Chicago 2012!

I already used up the one photo we’ve taken together so far in 2020, so please enjoy this previously unshared file photo from our April 2012 trip to Chicago and C2E2, a souvenir from a bygone era when we were allowed to travel out of state and be near other humans.

It’s that time again! Another year of shockingly blissful marriage to the amazing Anne, another anniversary dinner to celebrate.

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Eight Stubborn Years Down the Blogging Road

March 2020 sunrise!

The morning of Monday, March 9, 2020, in the early days of folks beginning to retreat from physical civilization.

I launched Midlife Crisis Crossover on April 28, 2012, three weeks before my 40th birthday as a means of charting the effects of the aging process on my opinions of, enthusiasm for, offense at, and/or detailed nitpicking of various works of art, expression, humanity, inhumanity, glory, love, idolatry, inspiration, hollowness, geek lifestyles, food, and Deep Thoughts.

Eight years later. 2,177 entries and over one million words later. Here I remain, still tending that same path.

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MCC Housekeeping Notes: The “Mentions” and “About” Pages

Randall A. Golden, Midlife Crisis Crossover

The previous outdated photo from my “About” page, taken at Starbase Indy 2011.

In this time of uncertainty and depression and aimless meandering around the house, sometimes it’s a good idea to pause, take a hard look at our surroundings, and change things up a bit, especially those things that haven’t been reevaluated in years. It’s not much of an overhaul, but with MCC’s forthcoming eighth anniversary, some mild effort seemed in order.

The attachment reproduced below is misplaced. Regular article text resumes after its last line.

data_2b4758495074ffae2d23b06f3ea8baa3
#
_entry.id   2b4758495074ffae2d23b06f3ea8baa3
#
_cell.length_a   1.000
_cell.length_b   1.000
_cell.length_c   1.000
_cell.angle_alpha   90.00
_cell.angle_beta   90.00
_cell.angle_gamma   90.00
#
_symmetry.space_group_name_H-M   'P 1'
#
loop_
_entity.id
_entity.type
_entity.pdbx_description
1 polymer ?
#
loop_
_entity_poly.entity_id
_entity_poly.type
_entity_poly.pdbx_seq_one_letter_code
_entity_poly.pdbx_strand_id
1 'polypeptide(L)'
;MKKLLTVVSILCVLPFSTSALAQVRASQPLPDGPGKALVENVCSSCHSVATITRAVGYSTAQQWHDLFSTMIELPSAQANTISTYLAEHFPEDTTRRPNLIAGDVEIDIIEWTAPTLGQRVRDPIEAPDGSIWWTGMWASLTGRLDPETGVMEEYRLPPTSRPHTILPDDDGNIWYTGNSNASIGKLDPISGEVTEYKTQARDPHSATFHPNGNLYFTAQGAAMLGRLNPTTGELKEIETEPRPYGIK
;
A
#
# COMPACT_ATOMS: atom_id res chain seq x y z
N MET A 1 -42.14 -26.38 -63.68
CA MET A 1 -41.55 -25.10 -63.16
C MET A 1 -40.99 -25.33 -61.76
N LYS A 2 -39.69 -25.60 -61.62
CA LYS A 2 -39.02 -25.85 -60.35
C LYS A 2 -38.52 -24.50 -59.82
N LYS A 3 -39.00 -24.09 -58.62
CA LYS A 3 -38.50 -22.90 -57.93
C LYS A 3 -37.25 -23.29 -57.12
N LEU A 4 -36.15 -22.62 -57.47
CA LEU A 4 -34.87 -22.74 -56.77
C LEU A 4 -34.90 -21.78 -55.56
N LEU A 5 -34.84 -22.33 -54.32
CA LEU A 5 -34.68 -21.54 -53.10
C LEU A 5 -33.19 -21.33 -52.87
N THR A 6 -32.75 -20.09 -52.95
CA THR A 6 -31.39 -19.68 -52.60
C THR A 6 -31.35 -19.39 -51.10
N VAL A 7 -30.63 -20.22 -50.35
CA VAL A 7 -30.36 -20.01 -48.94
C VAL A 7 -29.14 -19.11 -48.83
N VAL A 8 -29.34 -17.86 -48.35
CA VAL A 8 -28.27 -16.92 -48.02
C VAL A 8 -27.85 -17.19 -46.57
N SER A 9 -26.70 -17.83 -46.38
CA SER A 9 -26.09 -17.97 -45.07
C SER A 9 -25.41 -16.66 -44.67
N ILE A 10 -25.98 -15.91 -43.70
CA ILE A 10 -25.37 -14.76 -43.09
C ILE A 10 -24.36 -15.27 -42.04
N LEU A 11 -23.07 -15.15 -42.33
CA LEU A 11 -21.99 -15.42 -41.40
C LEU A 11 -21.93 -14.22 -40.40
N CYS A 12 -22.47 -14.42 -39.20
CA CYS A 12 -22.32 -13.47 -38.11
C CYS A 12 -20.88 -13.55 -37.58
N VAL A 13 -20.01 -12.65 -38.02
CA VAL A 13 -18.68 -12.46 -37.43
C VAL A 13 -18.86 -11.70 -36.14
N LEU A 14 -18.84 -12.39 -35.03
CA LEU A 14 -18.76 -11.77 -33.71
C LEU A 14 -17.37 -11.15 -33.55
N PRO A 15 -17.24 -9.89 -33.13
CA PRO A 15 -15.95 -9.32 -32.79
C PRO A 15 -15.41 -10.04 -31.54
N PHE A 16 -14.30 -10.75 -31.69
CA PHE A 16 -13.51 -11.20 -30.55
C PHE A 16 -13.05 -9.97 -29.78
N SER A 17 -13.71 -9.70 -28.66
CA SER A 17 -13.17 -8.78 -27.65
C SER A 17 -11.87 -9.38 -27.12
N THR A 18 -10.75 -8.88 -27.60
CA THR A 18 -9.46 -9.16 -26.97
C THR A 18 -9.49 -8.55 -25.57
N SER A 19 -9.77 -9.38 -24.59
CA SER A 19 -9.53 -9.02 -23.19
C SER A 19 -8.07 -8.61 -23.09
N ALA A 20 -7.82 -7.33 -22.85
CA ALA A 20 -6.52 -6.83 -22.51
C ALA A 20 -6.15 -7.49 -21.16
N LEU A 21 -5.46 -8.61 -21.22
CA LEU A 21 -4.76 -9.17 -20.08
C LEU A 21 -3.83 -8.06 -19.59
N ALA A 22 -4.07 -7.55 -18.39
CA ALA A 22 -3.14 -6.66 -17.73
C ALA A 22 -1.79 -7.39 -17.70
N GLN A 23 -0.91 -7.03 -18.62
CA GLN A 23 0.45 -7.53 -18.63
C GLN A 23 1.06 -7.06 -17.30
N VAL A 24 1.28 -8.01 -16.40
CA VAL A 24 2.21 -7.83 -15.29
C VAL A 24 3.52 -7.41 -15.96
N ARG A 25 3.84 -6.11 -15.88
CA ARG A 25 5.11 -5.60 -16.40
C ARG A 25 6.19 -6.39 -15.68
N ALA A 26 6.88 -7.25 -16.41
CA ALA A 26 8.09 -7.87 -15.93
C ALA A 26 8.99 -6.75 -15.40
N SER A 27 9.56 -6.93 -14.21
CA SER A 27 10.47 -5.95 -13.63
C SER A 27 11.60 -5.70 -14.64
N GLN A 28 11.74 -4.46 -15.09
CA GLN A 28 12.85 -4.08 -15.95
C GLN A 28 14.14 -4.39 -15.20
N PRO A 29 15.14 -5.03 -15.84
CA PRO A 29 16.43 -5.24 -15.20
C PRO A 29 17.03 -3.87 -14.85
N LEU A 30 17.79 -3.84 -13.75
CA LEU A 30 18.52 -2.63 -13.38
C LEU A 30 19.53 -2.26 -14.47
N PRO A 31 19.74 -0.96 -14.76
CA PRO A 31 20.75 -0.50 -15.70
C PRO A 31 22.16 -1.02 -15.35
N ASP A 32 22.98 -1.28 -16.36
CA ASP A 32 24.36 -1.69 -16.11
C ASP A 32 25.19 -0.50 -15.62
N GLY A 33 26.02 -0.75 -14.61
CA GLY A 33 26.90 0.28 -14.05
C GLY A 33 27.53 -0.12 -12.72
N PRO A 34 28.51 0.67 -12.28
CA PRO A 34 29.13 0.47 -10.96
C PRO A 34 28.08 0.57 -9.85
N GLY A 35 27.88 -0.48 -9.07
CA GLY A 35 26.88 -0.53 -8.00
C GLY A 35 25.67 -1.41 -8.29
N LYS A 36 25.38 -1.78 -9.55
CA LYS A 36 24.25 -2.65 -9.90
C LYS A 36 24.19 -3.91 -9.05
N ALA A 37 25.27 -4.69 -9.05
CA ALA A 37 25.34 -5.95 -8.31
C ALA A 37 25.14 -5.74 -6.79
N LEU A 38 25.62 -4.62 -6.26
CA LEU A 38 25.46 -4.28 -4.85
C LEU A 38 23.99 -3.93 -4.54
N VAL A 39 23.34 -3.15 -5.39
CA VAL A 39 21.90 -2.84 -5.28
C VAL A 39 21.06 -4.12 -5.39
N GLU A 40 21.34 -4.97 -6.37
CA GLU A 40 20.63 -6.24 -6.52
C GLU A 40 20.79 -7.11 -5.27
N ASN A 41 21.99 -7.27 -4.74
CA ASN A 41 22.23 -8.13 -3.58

I’ve spent this evening tinkering with the reference pages linked at the top of every MCC entry. The mandatory “About” page, a common stop for fleeting passersby, has been half-rewritten with new material that clarifies the basics of MCC a little better, in a way that hopefully makes more sense to non-geeks while alienating anyone who works in online marketing. I’ve replaced the photo with a much better one from 2018 that longtime readers may recognize. Please don’t roll your eyes at me for sharing it again. It’s a treasured keepsake and we’re determined to get our money’s worth out of it.

I’ve created a new “Mentions” page that lists other, larger sites that have shared past entries to much larger audiences, with my utmost appreciation and incredulity. Comics news sites, creators, and historic SF fanzines are among those who nodded in our direction like Farmer Hoggett in Babe.

The old “100 Bullet Points” page has been deleted because no one had clicked on it in years. A link to the original entry has been preserved for historical safekeeping, but its value as a feature attraction has plunged to near-zilch.

Enjoy! Comments and questions welcome as always, even though I don’t always come out and say it because I thought it was implied by virtue of having a comments section.

The Interim Normal

workspace!

This is basically how I imagine a lot of CEO workspaces look at the moment.

For the past nineteen years my wife Anne and I have maintained firm boundaries between work and home. Home is our refuge from work, our earthly reward for jobs properly done, our container of collections and comfort, and our humble haven for our hearts. Work is an intrusion we’ve allowed inside only in extremely rare circumstances.

In this new era, our ongoing worldwide catastrophe, effective this week the line between work and home is one of many luxuries we’re no longer afforded.